Published: Mon, April 02, 2018
Sci-tech | By Lila Blake

SpaceX rocket carrying communications satellites blasts off in California

SpaceX rocket carrying communications satellites blasts off in California

This was the fifth set of 10 satellites in a series of 75 total satellites that SpaceX will launch for Iridium's next generation global satellite constellation, Iridium® NEXT.

On Friday, SpaceX launched it's Falcon 9 rocket with 10 Iridium satellites from the Vandenberg Air Force Based in California precisely at 7:13:51 am PDT. And last December, Iridium became the first SpaceX customer to launch a mission on a rocket it used before when the Iridium-4 mission launched with the same booster SpaceX used to launch 10 other satellites on its Iridium-2 flight in June 2017.

What makes this launch extra special is that it was carried out by a used Falcon 9 rocket.


That rocket is scheduled to lift off Monday afternoon from Cape Canaveral, Florida.

And, SpaceX has done it all so far using a total of just three rockets.

While SpaceX typically provides live video of its non-classified launches through payload separation, SpaceX ended Friday's video feed shortly before the rocket's second-stage engine stopped firing.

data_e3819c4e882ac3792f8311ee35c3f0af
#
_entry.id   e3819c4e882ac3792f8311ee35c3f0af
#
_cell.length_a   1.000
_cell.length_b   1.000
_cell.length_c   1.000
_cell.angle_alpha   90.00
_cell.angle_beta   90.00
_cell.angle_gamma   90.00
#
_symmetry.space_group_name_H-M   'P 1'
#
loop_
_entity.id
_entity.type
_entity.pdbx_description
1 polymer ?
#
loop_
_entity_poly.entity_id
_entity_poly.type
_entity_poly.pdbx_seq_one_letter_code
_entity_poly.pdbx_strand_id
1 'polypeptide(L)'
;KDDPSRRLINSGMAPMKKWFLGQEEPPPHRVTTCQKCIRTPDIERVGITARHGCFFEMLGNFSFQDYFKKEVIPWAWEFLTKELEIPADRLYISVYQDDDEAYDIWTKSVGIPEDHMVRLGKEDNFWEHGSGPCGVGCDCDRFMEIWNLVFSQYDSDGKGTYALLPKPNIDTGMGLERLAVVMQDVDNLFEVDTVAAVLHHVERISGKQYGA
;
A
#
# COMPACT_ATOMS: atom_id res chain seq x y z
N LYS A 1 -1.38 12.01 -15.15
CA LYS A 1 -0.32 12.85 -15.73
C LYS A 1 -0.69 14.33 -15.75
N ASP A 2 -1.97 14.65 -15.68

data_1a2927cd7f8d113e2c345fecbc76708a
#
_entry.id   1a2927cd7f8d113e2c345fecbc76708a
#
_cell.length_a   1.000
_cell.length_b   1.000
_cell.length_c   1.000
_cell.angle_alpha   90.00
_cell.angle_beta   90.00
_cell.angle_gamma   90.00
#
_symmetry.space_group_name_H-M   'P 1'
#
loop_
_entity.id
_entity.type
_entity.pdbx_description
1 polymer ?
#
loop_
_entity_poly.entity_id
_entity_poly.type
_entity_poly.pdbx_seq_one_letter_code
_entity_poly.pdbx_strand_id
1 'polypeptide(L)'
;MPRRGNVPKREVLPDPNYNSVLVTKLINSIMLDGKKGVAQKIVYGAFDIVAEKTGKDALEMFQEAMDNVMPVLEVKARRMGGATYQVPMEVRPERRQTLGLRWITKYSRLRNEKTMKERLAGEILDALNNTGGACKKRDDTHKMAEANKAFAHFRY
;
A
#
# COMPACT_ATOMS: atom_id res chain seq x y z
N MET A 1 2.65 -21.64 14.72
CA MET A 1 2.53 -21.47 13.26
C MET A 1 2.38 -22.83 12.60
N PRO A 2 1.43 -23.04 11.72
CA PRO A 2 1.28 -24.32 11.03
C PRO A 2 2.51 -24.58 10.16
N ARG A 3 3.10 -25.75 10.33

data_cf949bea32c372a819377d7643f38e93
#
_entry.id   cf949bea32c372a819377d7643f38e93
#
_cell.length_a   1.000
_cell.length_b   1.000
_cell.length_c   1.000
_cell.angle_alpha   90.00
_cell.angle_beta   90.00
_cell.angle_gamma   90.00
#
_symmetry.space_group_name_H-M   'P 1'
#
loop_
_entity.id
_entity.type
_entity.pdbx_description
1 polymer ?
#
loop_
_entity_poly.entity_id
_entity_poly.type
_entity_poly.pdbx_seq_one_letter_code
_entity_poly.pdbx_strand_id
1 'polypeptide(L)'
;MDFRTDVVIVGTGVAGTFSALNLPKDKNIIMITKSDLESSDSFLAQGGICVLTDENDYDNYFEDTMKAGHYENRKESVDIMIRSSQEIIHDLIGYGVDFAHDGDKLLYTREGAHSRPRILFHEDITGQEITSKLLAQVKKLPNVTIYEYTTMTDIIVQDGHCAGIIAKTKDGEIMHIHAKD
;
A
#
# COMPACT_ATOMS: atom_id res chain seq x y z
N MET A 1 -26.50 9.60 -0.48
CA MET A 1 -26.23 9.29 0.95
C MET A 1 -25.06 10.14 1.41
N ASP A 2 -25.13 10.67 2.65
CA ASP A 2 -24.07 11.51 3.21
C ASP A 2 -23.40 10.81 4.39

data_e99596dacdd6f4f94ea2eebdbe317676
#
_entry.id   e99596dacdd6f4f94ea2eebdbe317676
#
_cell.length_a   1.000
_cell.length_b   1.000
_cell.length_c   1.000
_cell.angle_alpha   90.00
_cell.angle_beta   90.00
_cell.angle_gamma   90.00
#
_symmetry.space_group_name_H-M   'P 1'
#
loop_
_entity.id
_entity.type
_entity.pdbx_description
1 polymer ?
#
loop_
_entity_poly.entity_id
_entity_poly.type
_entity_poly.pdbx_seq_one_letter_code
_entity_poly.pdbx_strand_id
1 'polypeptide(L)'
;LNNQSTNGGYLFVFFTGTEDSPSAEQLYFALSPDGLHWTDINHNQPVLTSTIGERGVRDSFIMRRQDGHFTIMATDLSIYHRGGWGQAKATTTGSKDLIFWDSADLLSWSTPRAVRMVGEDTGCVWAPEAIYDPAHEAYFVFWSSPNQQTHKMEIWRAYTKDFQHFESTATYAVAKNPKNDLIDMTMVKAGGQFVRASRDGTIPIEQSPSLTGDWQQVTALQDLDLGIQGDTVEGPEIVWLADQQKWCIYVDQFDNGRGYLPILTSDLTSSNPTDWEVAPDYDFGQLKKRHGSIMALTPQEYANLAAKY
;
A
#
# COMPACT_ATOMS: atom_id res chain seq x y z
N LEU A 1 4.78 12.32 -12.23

"We're working with NOAA to address these restrictions in order to hopefully be able to bring you live views from orbit in the future".

It was not immediately clear why a remote sensing license was an issue for SpaceX on Friday's mission when SpaceX has live streamed the launch of previous missions without issue. Space.com has reached out to SpaceX and NOAA for clarification.

While the firm planned to recover half of the payload fairing using the "Mr Steven" boat, which is described a giant webbed catcher's mitt, Elon Musk has since revealed the fairing missed its target and crashed into the ocean. Eight minutes after the launch, the second stage engine cutoff was confirmed. Since the older satellites had overperformed excessively, Iridium made a decision to invest a fortune of $3 billion to upgrade its services and increase subscribers base and to offer seamless and uninterrupted data, voice, and other services unlike others falling to meet the needs of the customers. The mobile voice and data communications company's final launches of this $3 billion satellite replacement project are expected to happen by the end of 2018.


SpaceX CEO Elon Musk said on Twitter the fairing "impacted water at high speed", without confirming explicitly if the landing was successful or not.

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